Time has a way of deleting our memory banks, as older generations go and newer generations arrive. It's the cycle of life, which hangs heavy on our minds this week as we say good-bye to 2016 and hello to 2017.
But we must never forget the good, bad and the ugly of the past year- the positives and negatives - all the things that shape our lives, make us human and define our history. We jot these milestones down for posterity - in newspapers, audio and video files, journals, books, photographs and a variety of artistic media. Some of these stories will even be handed down from generation to generation verbally, believe it or not, without a smartphone in hand.
One of these stories of loss was the iconic red barn in the town of Keene that the state Department of Environmental Conservation tore down on Dec. 20. We'll remember the barn mostly for its place in a field, with a backdrop of the High Peaks, sitting alone.
John Abisch of Montreal paints the iconic “Red Barn” in Keene at the intersection of state Route 73 and 9N one last time in October, just two months before the state Department of Environmental Conservation took down the barn Dec. 20.
(News photo — Antonio Olivero)
The barn was no longer being used for agricultural purposes; instead, it was in the right place at the right time, a time in history when everybody is a photographer thanks to smartphone cameras. It was a destination for professional and amateur photographers to frame the barn just right in this idyllic Adirondack setting and make their own art - possibly to sell, certainly to share.
Due to its proximity to state Route 73 - a popular highway connecting the Northway to Lake Placid - the red barn became a highly visible cherished stop for thousands each year. Through the effort of nobody, this building became famous. It just happened.
This barn did not play a role in a historic event, yet its place in history is ensured. It's important to remember the barn because it became a patch on our ever-growing Adirondack quilt, sewn by the thousands of people who photographed it and fell in love with it.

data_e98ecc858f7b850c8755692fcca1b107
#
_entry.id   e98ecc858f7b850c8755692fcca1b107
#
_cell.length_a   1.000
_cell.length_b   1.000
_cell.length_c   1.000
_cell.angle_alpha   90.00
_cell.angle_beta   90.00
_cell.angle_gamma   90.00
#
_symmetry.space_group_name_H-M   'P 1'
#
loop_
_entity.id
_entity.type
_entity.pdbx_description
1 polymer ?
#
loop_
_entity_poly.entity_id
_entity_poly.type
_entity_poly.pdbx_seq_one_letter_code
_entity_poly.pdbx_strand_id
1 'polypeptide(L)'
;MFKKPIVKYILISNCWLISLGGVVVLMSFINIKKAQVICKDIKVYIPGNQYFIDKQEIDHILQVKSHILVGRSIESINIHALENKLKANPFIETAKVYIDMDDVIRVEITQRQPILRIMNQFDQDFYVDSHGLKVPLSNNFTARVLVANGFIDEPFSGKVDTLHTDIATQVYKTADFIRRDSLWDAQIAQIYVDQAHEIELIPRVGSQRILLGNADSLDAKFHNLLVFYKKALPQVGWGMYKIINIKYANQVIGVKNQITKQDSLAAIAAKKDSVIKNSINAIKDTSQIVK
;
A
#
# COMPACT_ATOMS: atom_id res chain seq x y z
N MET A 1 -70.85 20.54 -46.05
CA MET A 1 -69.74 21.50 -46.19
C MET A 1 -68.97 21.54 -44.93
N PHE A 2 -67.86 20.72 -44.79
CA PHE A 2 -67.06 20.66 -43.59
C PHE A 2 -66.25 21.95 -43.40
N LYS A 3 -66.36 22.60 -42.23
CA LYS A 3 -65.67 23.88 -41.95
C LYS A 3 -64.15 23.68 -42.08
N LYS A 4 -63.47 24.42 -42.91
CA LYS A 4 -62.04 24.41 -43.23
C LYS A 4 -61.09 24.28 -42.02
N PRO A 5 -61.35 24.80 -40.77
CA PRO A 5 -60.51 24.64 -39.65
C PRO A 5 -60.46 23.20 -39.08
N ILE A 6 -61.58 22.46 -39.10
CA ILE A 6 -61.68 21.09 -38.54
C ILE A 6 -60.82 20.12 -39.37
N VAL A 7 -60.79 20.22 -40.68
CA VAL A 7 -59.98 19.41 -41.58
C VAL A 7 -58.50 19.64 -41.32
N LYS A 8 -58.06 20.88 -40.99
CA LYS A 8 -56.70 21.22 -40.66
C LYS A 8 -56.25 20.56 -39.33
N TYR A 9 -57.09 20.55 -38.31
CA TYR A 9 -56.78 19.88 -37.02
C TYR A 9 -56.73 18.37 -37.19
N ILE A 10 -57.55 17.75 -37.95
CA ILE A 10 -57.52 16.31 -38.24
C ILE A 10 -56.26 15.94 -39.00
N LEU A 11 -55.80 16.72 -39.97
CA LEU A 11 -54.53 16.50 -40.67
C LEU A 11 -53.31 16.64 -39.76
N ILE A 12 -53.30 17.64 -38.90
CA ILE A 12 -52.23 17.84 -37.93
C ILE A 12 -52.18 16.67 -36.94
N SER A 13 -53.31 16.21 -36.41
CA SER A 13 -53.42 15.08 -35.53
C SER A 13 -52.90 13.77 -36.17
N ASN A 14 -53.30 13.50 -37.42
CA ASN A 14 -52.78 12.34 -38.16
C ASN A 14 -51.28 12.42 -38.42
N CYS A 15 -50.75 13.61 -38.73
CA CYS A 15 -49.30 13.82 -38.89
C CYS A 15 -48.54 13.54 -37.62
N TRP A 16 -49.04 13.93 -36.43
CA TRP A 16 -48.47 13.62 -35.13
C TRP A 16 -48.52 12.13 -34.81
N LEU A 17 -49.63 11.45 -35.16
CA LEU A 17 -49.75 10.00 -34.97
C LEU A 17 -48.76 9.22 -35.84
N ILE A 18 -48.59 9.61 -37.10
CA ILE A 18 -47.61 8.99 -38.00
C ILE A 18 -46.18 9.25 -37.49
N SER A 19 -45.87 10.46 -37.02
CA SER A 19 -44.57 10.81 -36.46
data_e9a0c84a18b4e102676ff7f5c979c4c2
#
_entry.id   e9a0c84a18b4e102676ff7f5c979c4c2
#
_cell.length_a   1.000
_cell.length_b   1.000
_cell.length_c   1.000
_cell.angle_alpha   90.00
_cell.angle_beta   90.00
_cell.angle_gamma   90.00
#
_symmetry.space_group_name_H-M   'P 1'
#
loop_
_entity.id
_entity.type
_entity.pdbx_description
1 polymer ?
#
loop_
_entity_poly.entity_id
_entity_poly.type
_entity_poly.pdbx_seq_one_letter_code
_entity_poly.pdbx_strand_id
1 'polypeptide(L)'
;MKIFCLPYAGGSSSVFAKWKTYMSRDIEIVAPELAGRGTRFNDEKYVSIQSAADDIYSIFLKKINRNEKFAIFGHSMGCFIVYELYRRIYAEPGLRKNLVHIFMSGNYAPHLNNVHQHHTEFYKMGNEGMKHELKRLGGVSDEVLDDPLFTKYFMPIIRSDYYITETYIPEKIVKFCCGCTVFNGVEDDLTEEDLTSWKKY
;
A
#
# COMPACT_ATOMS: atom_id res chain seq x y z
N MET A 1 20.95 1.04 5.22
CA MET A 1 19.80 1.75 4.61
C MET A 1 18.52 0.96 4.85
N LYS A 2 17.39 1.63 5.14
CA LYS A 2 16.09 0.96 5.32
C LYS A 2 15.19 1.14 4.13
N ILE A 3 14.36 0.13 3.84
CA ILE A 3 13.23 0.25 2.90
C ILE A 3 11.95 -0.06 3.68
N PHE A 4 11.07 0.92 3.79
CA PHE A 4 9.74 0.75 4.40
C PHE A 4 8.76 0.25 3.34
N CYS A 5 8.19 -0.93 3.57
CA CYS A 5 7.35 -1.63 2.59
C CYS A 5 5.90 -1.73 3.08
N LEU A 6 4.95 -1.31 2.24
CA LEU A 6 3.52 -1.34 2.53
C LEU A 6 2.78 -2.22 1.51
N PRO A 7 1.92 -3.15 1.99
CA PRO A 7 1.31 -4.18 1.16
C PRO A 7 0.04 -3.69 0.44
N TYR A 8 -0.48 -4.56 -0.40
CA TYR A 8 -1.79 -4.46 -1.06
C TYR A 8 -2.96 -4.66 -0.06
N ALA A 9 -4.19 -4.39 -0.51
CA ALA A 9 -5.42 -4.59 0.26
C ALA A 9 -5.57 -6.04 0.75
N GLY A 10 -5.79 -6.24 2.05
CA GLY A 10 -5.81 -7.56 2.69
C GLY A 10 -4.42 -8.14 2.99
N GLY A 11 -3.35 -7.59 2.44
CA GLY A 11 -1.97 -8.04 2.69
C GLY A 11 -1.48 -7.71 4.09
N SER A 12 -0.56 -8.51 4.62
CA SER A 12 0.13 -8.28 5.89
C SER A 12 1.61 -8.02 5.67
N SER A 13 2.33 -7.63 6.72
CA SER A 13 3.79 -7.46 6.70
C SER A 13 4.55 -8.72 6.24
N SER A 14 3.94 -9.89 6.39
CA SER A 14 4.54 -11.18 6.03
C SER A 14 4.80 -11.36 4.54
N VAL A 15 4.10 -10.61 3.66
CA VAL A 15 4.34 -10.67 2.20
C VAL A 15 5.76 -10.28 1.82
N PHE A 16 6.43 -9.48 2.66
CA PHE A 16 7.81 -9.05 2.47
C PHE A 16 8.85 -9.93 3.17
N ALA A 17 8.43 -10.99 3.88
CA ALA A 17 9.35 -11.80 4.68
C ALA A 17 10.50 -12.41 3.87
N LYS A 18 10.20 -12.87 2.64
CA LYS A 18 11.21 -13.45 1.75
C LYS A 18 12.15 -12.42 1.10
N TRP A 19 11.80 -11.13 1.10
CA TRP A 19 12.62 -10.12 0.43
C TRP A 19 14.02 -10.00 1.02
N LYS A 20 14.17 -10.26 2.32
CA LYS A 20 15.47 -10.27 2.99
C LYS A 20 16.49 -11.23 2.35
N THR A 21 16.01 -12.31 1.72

Yet questions remain. If the barn was human, would it like all the attention? Or did this barn like the quiet life and was miserable because it could not escape the paparazzi-like atmosphere, robbing it of any hope of serenity. Perhaps the DEC did the barn a favor by putting it out of its misery. If people believe that all things happen for a reason, there must be a cosmic plan out there for the red barn not surviving 2016. Sadly, we'll never know.
The village of Lake Placid was faced with a major loss 80 years ago when the Newman post office closed after 46 years in service to residents in the Mill Pond section of town. Old timers still call this area Newman, but fewer people nowadays have that kind of institutional memory. Eventually, it will be just another local history question for the Lake Placid Rotary Club's Trivia Night.
The Jan. 1, 1937 issue of the Lake Placid News marked the occasion of the Newman post office closing. It had been open since 1891 when the postmaster general established it in the old Raeoil building (former site of the Down Hill Grill), naming the post office after his childhood friend from Philadelphia, Anna Newman, who had moved to Lake Placid and applied for the designation so she and those residents in the lower section of the village didn't have to travel to Main Street daily to get their mail.
In its "Farewell to Newman" editorial, the News reported that mail delivery would be experienced on Jan. 2 by local residents for the first time in the history of the village, "and with this much-heralded event, the boundaries of our mountain community will become altered in no small detail in the minds of our citizenry."
That marked the end for the Newman post office and the mythical community.
"To be exact, Newman has never existed," the News editor wrote. "Yet for many years most of the downtown residents have been in the habit of casually referring to themselves as living in 'Newman.' True the boundaries of this section were quite indefinite. No one knew exactly where Newman began and where it ended. Government maps failed to record its existence; and all civic business was transacted under the titles of the incorporated village of Lake Placid and the township of North Elba."
This was the defining moment for the Olympic Village as the lower and upper sections of the community - Lake Placid and her "half-sister" Newman - were finally reunited.
"Even a state of mind becomes a thing of the past. We are all now, by virtue of civic purpose, geography, and taxation, residents of Lake Placid."